(iii) Spray crystallisation: The rehydratable powder can be prepared directly from the components by spray crystallising the fat/oil component. The fat component is first melted if necessary and to this is added finely divided sodium chloride which acts as the osmotic pressure component. Conveniently the finely divided salt may be prepared by adding a cold saturated solution to ethanol at -15° C. to provide a precipitated salt which is filtered and dried. This finely divided sodium chloride is added to the mixture of melted fat and internal emulsifier. The mixture is then prepared by continuous mixing in suitable shear producing apparatus, e.g. a Silverson device at a temperature above the melting point of the fat. The mixture is then sprayed using a suitable device into a liquid nitrogen to give a free flowing powder. This powder, while retained cold, is added to the structuring matrix and external emulsifying agent. The powder is then allowed to warm when it forms a hydratable product which provides a duplex emulsion on adding to water at a suitable temperature. The spray crystallised material is added to the matrix and external emulsifier while cold to ensure the fat crystals are retained separate during the coating.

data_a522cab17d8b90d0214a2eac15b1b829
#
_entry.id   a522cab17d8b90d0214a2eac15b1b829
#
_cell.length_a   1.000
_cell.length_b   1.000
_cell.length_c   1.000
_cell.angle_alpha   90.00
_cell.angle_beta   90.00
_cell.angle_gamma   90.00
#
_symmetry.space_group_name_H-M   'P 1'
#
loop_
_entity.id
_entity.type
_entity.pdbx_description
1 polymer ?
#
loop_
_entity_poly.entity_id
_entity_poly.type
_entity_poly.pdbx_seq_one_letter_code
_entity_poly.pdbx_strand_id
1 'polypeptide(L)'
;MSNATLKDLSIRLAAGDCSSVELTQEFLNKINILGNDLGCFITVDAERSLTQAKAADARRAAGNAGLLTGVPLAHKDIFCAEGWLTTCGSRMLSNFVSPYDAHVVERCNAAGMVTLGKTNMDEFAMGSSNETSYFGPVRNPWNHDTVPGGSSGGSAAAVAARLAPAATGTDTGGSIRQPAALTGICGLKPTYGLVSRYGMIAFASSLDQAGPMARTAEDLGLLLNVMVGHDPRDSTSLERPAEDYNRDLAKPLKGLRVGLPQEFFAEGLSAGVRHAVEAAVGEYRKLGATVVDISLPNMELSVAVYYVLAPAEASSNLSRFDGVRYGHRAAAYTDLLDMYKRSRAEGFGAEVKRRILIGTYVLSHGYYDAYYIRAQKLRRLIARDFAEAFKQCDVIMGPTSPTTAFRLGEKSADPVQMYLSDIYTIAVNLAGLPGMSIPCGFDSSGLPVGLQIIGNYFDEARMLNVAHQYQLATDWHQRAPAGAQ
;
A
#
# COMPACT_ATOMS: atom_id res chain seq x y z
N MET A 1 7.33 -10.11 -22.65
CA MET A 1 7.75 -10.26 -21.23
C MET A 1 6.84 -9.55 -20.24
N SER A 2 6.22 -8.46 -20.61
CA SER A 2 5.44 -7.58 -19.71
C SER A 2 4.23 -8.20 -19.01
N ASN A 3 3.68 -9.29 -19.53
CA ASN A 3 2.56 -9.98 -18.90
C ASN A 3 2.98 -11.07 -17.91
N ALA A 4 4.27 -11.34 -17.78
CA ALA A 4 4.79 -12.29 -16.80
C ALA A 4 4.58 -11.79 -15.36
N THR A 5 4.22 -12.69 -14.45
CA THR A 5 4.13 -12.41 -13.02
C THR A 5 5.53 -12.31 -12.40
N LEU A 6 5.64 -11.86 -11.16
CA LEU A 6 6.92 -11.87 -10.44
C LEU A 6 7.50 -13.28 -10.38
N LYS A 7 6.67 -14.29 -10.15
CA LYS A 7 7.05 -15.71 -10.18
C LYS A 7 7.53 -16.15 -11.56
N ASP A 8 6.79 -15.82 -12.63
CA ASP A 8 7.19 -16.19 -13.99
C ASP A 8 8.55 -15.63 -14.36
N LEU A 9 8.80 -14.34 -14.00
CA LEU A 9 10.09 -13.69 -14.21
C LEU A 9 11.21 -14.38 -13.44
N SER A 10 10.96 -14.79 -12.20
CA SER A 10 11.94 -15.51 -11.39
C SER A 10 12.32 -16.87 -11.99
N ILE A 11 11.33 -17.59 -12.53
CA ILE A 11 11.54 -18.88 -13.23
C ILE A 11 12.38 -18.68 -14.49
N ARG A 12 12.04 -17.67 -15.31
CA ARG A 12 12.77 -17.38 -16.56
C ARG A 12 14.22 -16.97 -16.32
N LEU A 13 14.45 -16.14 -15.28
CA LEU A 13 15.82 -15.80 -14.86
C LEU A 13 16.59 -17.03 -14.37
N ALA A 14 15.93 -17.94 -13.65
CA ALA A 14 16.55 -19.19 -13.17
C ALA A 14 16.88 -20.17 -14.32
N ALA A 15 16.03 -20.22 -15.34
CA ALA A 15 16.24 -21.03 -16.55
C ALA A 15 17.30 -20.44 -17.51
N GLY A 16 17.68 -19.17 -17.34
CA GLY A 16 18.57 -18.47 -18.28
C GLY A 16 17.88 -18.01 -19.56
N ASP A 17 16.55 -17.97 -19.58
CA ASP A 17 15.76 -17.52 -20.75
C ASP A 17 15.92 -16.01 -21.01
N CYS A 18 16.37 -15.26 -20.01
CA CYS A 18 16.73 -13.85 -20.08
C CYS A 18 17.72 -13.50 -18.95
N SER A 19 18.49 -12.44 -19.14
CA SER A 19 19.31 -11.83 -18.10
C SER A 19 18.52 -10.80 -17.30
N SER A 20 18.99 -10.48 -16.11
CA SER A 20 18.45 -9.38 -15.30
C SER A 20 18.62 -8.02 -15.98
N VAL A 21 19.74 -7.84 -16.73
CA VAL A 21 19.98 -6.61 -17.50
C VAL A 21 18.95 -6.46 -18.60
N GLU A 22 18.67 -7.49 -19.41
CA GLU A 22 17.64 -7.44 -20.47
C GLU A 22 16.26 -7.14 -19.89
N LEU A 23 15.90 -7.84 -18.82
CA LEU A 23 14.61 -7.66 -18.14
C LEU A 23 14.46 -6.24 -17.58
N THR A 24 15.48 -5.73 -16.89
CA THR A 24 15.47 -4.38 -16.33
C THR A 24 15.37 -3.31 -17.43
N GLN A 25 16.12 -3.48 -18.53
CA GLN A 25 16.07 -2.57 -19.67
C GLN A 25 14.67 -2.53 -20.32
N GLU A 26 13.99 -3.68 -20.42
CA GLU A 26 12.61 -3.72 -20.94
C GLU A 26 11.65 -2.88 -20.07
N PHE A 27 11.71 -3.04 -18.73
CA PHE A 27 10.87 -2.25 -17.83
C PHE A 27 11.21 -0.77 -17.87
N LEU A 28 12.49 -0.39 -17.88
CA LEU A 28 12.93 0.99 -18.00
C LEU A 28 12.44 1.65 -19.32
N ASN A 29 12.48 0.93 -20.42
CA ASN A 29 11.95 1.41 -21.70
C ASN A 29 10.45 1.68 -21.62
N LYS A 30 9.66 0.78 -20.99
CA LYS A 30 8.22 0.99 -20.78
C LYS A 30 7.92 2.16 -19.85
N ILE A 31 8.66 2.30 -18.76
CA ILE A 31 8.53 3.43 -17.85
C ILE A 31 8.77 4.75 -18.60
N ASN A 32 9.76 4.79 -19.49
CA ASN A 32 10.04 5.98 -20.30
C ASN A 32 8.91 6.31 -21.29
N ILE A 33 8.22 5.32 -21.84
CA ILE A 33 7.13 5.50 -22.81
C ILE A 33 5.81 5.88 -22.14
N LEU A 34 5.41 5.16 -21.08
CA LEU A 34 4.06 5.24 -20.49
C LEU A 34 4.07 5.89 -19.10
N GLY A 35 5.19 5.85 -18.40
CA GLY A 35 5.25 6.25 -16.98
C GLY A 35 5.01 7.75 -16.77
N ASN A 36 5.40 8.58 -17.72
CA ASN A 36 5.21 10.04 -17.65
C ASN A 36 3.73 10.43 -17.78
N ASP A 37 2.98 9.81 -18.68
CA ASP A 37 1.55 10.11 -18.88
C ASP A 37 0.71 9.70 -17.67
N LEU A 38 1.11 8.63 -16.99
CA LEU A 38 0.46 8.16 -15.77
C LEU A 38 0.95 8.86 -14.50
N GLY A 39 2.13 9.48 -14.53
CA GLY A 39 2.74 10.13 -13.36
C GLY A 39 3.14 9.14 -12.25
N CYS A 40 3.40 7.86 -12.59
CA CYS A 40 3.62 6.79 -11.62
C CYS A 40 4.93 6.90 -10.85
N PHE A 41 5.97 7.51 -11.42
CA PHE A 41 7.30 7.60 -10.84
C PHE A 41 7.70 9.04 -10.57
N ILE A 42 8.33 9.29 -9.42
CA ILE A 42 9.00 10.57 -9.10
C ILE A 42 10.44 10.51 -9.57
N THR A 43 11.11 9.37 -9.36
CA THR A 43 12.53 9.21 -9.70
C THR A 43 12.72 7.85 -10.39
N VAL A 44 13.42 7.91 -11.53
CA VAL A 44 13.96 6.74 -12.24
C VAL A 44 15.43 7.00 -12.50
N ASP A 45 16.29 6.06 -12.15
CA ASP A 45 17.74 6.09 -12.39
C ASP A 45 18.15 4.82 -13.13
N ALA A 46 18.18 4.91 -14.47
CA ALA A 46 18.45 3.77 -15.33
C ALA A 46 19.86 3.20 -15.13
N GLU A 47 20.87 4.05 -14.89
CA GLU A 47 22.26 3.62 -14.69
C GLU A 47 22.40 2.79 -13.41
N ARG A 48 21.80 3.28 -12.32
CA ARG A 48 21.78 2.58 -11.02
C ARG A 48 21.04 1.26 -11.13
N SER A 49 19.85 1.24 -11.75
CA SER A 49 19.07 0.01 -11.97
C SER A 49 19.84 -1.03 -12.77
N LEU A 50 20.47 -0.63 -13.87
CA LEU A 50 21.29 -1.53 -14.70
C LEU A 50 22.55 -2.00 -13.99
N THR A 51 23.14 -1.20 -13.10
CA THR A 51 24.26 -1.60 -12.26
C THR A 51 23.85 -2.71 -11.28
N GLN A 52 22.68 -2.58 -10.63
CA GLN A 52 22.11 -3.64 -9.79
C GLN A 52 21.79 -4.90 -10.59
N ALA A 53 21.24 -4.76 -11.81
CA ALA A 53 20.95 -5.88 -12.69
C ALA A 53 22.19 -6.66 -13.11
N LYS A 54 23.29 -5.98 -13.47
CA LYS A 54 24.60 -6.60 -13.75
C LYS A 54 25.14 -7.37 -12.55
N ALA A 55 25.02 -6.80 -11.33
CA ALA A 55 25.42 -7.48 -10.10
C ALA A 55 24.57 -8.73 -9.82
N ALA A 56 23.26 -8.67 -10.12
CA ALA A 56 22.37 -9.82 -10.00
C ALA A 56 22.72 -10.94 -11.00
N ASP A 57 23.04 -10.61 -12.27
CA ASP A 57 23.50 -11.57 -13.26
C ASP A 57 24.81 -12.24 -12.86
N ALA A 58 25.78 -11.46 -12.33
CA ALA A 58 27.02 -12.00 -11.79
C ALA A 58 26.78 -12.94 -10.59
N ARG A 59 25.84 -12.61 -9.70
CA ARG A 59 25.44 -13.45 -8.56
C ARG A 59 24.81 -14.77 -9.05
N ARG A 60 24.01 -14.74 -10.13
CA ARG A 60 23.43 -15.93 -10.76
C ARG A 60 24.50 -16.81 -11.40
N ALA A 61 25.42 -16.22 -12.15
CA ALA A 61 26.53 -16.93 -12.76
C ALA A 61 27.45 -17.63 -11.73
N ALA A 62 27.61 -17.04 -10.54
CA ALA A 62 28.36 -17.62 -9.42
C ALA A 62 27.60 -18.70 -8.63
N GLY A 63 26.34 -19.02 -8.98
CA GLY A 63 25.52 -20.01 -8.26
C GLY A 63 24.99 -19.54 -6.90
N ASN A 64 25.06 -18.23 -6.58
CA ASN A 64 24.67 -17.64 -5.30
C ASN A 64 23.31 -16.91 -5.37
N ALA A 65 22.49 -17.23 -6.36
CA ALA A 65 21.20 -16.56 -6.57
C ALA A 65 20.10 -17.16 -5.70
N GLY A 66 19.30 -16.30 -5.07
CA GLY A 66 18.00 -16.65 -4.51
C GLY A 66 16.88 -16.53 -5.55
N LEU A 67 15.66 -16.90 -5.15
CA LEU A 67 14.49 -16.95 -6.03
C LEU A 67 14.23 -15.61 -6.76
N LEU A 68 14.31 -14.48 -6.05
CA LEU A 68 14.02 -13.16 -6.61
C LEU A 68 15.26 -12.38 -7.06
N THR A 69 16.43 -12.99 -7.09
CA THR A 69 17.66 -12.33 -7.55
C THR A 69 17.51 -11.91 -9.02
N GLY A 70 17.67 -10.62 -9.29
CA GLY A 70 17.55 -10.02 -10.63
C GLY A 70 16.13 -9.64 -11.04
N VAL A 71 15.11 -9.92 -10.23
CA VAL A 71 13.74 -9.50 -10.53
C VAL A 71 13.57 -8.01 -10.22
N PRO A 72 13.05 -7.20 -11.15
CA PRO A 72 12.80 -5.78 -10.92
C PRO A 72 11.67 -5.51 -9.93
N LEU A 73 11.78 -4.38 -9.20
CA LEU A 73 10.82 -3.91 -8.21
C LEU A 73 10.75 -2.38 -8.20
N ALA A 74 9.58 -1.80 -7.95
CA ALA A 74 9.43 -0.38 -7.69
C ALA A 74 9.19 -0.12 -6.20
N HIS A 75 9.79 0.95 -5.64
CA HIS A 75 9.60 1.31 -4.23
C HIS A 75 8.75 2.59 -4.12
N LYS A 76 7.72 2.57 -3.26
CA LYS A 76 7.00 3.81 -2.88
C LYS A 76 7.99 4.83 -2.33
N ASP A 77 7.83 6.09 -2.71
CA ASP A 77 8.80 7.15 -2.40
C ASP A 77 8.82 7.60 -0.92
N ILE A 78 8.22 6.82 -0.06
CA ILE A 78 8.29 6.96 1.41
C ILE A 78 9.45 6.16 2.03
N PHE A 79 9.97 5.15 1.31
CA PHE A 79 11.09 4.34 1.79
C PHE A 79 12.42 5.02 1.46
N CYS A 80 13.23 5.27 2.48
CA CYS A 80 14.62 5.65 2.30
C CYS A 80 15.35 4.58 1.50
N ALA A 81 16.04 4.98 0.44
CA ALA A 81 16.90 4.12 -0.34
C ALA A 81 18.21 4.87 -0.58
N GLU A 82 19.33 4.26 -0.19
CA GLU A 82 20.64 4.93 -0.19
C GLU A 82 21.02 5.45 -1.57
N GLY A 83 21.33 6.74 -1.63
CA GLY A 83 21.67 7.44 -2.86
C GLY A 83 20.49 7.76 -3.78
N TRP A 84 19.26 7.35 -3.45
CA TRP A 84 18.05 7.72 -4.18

Thus the product may be formed directly from a duplex emulsion, in which case it may be said the rehydratable powder contains a memory of the emulsion structure, or it may be formed directly from the components by suitable processing and mixing steps as described in process iii).
Specific description of the invention: